Darkness at 4:30 feels like inclement weather—there is a small bit of adrenaline-inducing oppressiveness to it. As blackness folded over us one December evening, Kim and I did something unusual, at least for us: we saw a movie. This wasn’t some warmed over Netflix CD that had been sitting under the television for six months; we saw the new flick Interstellar at the local Imax theater. Imagine stepping from drippy real world dimness into a cave of booming wrap-around sound and monstrous visual sensation, where humanity is ravaged by violent dust storms in an ecological desert of corn and riding roaring rockets in a desperate search for another planet to colonize. Wow. Afterward we emerged into a gentle, soothing rain. No blowing clouds of dust, no thundering engines at full thrust, no intergalactic crises … just a peaceful womb of pattering wetness. Since our movie adventure the rain has rarely stopped, including those two magnificent days of warm precipitation that traveled to us through a trough emanating from the southeastern Pacific. I love being connected to the south Pacific by a belt of rain thousands of miles long.
Recently my bond to rain has delaminated just a little. We installed new super-duper energy efficient windows with an added layer of soundproofing that helps shut out annoying suburban sounds like cat fights, chirring raccoons digging up my garden at 3 a.m., and nonstop barking by neurotic untended dogs. The house stays warmer, and this technology-enabled boundary of peacefulness probably helps me sleep. But I can’t hear the rain. I can’t lie in bed imagining I’m listening to every drop that ever fell or is falling or will fall on our well-watered planet. I miss that. So on rainy nights I sometimes leave the window open, make my peace with the unfettered BTUs scurrying into the darkness, and allow the symphony of rain to settle deep into my chest.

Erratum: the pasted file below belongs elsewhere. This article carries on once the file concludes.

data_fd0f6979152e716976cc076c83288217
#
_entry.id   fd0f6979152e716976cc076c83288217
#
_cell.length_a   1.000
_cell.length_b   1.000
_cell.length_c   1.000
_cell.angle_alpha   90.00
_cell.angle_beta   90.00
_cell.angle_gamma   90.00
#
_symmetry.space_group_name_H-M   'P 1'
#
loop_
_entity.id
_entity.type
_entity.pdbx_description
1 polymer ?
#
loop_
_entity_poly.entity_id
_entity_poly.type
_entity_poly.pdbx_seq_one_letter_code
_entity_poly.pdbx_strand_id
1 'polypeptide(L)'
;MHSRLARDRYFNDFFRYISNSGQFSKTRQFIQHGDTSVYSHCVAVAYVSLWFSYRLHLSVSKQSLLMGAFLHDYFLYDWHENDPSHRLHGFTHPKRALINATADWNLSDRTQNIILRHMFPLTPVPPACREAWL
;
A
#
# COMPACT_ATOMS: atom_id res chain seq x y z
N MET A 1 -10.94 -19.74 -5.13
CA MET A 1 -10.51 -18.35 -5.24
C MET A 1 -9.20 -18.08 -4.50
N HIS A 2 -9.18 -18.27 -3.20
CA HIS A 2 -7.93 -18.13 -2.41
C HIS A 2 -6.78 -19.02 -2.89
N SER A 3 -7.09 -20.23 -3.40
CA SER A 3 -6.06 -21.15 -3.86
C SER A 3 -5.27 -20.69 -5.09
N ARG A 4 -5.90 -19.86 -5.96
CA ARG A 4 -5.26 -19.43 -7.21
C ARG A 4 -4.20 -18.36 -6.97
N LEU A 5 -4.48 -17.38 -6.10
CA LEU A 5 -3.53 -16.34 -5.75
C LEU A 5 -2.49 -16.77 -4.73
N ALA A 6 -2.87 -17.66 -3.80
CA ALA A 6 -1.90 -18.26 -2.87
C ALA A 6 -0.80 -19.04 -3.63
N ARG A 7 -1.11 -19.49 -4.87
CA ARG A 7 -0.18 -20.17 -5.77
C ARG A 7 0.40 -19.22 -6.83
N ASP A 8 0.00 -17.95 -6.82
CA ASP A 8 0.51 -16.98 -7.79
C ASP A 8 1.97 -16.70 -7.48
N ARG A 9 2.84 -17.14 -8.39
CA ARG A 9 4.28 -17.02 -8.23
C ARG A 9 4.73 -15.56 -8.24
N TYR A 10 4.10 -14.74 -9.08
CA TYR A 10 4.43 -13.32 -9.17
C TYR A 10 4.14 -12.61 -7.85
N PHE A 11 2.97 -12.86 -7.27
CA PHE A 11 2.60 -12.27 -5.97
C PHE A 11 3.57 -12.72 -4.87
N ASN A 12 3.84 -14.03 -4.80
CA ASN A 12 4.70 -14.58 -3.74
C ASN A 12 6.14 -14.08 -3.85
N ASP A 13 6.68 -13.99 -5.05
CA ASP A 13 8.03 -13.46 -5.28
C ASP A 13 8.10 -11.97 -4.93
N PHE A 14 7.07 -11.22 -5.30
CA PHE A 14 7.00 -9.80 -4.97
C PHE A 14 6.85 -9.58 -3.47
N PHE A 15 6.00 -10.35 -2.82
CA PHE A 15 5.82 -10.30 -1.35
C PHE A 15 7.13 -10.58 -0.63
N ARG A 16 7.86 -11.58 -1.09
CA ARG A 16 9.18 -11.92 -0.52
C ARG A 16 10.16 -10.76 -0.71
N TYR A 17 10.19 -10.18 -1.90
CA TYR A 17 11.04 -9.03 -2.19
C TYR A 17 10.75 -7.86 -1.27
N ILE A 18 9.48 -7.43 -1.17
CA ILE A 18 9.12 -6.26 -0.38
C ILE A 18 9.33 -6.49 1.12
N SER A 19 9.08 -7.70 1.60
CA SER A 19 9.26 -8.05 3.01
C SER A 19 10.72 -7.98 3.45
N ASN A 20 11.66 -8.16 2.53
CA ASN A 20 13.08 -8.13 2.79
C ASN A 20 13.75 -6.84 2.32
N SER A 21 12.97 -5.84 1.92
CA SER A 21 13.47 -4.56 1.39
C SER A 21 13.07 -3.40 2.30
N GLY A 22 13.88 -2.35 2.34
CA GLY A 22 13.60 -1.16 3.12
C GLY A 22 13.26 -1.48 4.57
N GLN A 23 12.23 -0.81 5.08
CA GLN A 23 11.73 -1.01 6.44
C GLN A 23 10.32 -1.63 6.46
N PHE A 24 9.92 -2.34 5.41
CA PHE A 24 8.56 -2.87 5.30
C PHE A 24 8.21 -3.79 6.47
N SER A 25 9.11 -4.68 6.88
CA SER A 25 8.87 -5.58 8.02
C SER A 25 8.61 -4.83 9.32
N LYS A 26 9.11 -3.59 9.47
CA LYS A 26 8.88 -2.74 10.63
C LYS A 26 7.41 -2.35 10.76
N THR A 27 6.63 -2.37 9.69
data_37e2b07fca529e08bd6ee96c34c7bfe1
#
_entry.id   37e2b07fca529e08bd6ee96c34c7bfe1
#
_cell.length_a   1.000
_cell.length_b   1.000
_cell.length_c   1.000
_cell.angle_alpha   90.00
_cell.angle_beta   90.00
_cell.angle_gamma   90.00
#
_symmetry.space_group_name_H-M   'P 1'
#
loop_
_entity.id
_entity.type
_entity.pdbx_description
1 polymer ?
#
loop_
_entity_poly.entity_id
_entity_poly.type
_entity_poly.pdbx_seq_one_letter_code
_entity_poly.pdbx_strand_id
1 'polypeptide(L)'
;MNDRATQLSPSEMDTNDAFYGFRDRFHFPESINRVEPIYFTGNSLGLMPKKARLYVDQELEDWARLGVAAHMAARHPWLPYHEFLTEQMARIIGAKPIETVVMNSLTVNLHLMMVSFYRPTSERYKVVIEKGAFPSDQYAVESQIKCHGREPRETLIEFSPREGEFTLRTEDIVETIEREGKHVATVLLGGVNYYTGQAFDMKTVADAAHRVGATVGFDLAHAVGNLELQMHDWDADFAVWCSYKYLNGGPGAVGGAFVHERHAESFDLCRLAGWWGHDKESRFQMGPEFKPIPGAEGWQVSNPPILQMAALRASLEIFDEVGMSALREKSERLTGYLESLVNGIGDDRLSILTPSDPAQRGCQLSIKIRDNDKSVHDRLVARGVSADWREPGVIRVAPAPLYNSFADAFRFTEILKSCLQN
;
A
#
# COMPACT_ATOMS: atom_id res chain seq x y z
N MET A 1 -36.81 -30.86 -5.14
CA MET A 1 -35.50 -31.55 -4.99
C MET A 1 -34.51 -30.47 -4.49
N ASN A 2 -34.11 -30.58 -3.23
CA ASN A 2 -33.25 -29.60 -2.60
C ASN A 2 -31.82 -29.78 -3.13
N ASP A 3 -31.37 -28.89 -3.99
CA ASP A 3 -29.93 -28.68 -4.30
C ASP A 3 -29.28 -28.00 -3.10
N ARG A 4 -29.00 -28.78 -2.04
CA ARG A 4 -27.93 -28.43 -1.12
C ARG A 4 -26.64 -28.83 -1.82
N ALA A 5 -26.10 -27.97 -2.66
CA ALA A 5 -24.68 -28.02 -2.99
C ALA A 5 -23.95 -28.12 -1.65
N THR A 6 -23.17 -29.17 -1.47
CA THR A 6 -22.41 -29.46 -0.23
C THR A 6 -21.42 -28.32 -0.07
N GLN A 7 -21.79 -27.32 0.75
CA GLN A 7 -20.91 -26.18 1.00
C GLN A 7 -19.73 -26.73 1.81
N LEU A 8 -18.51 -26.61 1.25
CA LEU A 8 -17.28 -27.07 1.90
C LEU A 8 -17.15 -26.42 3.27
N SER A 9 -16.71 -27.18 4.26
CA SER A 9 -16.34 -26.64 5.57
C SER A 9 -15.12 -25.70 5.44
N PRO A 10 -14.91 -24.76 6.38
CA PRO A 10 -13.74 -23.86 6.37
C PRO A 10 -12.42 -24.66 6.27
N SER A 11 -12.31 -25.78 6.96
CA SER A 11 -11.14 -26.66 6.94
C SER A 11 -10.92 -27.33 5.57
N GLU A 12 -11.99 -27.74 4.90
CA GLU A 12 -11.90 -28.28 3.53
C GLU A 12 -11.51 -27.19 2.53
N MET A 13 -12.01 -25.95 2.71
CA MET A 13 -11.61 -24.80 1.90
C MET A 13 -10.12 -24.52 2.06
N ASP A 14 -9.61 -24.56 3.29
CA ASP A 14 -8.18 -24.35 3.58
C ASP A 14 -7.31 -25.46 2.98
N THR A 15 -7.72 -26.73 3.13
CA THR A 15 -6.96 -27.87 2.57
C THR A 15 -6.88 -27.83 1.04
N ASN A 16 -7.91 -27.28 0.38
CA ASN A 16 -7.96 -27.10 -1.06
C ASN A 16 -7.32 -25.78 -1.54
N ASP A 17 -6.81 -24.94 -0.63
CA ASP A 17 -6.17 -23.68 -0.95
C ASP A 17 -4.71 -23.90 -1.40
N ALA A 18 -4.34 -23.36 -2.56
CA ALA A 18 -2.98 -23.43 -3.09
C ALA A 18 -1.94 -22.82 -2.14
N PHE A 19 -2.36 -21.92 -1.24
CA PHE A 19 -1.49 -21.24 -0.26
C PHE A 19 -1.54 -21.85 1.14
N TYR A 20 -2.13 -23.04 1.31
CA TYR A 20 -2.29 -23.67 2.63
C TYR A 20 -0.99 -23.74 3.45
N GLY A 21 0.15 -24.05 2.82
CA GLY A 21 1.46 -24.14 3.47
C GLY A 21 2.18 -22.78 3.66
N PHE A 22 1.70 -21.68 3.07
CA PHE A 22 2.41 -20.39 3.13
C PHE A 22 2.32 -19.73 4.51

Maintaining my bond to rain sometimes requires breaking out of this soundproof cell in the suburbosphere for a midwinter sleepover at the cabin on upper Smith River. This isn’t very convenient. My excuse for going is a small fruit orchard that needs pruning. The only heat in the place is from a leaky woodstove that won’t hold a fire. My pretense is that by spending the night I can get an early start in the morning. I rarely start early. There is only oatmeal and coffee with evaporated milk for breakfast. I could take other food, but I rarely do that either. In reality, my trips to the cabin are just a recipe for reckless indulgence in rain. Because unlike my techno-sealed glass in town, the cabin windows are so drafty that panes occasionally lose their grip and fall to the ground. The roof is metal and completely un-insulated. So when night storms pummel the house, the barriers between me and the music of rain are minimal. Lying awake listening makes me happy.
On a good rain-soaked morning in the Coast Range, battleship clouds run aground on the hills to the southwest, tearing open their hulls, spilling their payload of precipitation. After breakfast I put on a leaky camouflage raincoat and an old pair of green nylon bib rain pants with a tear in the leg that has been patched with a piece of duct tape. Then I putter around pruning or shaping the garden-to-be or sawing up a pile of firewood. My rain clothes help, but in the end I get wet. Really wet.